E-Books

Dante Alighieri: The Divine Comedy

Hell might be an interesting place after all. It is filled with action and brewing with intensity, at the very least. In Inferno, the third part of Dante Alighieri�s The Divine Comedy, the author thoughtfully creates a vivid picture of what hell looks like. In this book and in the Italian writer�s mind, it is a place where his enemies deserve their rightful place and where people serve their punishments for what they did on earth.

George Eliot: Daniel Deronda

Still controversial even in the modern age, George Eliot's victorian novel Daniel Deronda is a pleasurable read for that much awaited weekend. First published in 1876, this was the last completed novel of English novelist, journalist, and translator Mary Anne Evans who was better known for her pen name George Eliot.

F. Scott Fitzgerald: This Side of Paradise

Enjoy a classical read with This Side of Paradise, an enjoyable novel who established F. Scott Fitzgerald as the golden boy of Jazz Age. Written when he was only twenty three, this is a semiautobiographical tale of Amory Blaine, a handsome and optimistic Princeton University student who slowly undergoes an adolescent indirection. This was portrayed by his sudden disillusionment, his war experience, and his failed relationship with a New York debutante who then breaks his heart for a wealthier man.

Oscar Wilde: The Picture of Dorian Gray

Its eloquent. Its beautiful. Its rich. The Picture of Dorian Gray by Oscar Wilde is a must-read for any book lover. Celebrated for his epigrams, plays, and other groundbreaking works, Oscar Wilde is an Irish writer and poet who became one of the most popular playwrights during the early 1890s. The Picture of Dorian Gray is the only published novel by Wilde, which first appeared as a lead story in Lippincotts Monthly Magazine on June 1890. An amended version was published in April 1891 through Ward, Lock and Company. The most recent adaptation of this work was a film entitled Dorian Gray, directed by Oliver Parker and stars Ben Barnes.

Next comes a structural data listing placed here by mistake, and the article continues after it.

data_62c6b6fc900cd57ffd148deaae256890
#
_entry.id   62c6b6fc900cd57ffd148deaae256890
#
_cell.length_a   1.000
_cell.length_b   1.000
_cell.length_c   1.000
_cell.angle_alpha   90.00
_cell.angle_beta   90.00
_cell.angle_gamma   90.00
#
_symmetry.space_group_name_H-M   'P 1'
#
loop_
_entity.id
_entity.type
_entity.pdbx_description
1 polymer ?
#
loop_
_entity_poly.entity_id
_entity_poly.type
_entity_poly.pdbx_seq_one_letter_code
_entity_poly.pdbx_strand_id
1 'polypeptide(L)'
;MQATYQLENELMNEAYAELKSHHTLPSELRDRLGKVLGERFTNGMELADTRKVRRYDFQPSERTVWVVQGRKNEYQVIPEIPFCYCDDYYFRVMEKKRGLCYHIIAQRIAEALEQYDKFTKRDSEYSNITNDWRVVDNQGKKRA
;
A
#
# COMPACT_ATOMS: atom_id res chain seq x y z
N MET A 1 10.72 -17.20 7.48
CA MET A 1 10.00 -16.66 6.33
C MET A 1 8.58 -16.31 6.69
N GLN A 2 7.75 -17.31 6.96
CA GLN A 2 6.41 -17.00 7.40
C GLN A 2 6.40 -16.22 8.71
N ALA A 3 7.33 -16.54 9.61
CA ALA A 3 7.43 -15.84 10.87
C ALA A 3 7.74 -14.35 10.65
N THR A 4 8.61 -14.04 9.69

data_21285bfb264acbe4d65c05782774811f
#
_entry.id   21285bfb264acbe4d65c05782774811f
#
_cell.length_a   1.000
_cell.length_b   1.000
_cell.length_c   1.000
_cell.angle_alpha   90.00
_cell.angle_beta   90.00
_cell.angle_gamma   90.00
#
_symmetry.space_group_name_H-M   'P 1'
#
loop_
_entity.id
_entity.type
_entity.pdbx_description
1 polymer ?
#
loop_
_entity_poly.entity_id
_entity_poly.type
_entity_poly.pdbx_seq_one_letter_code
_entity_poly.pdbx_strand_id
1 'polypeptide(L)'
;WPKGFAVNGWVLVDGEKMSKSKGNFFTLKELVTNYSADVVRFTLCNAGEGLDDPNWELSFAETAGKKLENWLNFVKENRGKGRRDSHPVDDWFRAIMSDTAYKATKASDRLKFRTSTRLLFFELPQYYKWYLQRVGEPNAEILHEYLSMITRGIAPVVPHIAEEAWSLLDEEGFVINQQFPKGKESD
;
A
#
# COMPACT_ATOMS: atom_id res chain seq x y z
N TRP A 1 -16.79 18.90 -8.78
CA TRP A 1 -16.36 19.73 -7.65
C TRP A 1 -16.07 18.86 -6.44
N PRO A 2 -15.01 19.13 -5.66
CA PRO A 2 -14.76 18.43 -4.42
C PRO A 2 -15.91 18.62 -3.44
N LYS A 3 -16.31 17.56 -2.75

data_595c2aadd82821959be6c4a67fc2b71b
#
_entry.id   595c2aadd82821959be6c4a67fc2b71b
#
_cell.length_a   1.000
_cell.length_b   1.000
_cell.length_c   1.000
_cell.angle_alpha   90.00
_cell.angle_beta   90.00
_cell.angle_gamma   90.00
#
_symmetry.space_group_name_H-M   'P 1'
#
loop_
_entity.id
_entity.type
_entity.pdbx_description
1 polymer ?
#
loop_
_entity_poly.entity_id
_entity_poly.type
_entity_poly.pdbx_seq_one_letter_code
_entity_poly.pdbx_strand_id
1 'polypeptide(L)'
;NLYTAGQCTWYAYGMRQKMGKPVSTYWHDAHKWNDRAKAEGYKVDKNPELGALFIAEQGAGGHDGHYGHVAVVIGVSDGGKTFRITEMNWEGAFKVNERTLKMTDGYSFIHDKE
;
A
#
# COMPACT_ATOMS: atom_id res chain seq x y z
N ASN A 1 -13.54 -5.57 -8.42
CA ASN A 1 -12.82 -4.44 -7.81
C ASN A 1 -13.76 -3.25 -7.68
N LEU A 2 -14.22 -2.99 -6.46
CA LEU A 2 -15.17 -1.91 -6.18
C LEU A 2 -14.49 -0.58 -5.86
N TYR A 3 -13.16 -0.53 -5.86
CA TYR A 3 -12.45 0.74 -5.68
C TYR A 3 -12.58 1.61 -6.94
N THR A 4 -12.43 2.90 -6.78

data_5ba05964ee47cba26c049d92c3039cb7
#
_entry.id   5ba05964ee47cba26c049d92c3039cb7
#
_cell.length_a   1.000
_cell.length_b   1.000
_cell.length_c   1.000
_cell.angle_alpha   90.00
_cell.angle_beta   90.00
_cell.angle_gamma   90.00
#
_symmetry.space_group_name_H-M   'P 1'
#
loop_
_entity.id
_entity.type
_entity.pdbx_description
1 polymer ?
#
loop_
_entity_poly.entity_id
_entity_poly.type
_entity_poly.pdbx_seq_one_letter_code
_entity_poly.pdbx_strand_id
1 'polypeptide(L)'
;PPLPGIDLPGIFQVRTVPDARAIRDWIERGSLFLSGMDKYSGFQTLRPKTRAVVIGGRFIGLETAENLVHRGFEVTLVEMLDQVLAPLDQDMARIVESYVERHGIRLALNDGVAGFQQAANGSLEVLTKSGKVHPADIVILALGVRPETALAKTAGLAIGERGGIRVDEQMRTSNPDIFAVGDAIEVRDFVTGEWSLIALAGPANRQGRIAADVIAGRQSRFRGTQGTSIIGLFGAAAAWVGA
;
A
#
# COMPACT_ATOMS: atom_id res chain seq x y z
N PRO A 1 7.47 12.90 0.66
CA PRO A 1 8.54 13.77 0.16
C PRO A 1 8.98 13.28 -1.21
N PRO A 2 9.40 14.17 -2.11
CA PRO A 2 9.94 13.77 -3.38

L. Frank Baum: The Wonderful Wizard of Oz

Treat yourself to a quick read with one of the handful classics that almost everyone is familiar with, L. Frank Baums The Wonderful Wizard of Oz. Lyman L. Frank Baum is an American author of childrens book who wrote over 55 novels (plus 4 missing ones) , 82 short stories, over 200 poems, and a lot of scripts. His most famous work and the first book in his sequel, The Wonderful Wizard of Oz, was originally published on May 17, 1900 and had been reprinted a dozen of times under the title Wizard of Oz. The story has already been re-envisioned through stage plays, musicals, and a well-known film version starring the amazing Judy Garland.

Jane Austen: Northanger Abbey

Get ready for a lighearted entertainment in Jane Austens famous gothic parady, Northanger Abbey. Jane Austen was an english novelist whose romantic works earned her the title for being one of the most read writer in English Literatue. Written approximately during 1798-99, Northanger Abbey was considered as Austens first novel to be completed for publication.

Lewis Carroll: Alice’s Adventure in Wonderland

Fill up your heart's desire for the classic with Alice's Adventure in Wonderland by Reverend Charles Lutwidge Dodgson popularly known under the pseudonym Lewis Carroll. After its publication in 1865, the book reaped a lot of negative reviews. It was remarked as too extravagantly absurd and a sheer nonsense. But despite of this, Carroll persisted with another book entitled Through the Looking Glass and resigned from his day job to write full time.

Charles Dickens: Great Expectations

Revive the classic lover in you and devour on one of Charles Dickens highly-acclaimed novel Great Expectations. Generally regarded as the greatest novelist of the Victorian Period, Charles John Huffman Dickens gave us some of the most influential works in literature such as Oliver Twist, Tale of Two Cities, A Christmal Carol, and many more. First published in serial form in All the Year Round (Dickens weekly periodical), Great Expectations tells the story of Pip, a young orphan whose personal growth and development depicts real-life issues of Victorian England ranging from its relationships, colonies, imperfect educational system, and extending concern with social status and mobility.